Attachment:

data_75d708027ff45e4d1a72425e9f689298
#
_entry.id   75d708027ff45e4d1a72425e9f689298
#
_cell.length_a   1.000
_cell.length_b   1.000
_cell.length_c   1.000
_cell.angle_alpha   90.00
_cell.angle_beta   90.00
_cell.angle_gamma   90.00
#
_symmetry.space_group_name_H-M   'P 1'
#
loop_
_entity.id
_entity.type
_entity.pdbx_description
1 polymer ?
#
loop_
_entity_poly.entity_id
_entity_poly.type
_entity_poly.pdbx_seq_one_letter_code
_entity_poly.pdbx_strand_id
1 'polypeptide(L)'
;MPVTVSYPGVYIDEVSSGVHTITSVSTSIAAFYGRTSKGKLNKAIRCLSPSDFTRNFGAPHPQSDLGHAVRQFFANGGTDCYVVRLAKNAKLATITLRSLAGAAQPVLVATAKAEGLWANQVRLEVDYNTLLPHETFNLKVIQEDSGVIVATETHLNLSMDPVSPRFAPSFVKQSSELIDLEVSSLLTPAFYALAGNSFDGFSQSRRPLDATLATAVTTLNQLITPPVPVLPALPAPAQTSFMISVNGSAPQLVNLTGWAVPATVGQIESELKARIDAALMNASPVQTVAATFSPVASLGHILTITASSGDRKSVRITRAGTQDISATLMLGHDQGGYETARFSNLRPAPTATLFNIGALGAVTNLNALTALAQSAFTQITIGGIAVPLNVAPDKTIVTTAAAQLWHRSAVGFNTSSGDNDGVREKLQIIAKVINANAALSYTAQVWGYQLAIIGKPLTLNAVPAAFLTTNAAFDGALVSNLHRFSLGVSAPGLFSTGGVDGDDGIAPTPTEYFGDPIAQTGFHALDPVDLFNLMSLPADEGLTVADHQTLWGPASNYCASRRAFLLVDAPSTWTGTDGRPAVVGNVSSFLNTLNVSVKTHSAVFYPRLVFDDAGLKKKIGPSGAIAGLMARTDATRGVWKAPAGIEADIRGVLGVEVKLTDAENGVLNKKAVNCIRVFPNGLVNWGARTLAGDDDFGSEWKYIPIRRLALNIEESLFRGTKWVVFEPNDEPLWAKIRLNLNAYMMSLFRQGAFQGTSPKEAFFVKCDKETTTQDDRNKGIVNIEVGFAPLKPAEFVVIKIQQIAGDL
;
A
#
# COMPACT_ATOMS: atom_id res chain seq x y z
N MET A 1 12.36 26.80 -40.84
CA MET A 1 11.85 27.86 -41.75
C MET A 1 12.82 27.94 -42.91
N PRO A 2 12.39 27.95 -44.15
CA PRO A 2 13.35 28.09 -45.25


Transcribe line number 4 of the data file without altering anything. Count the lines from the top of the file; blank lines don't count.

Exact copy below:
#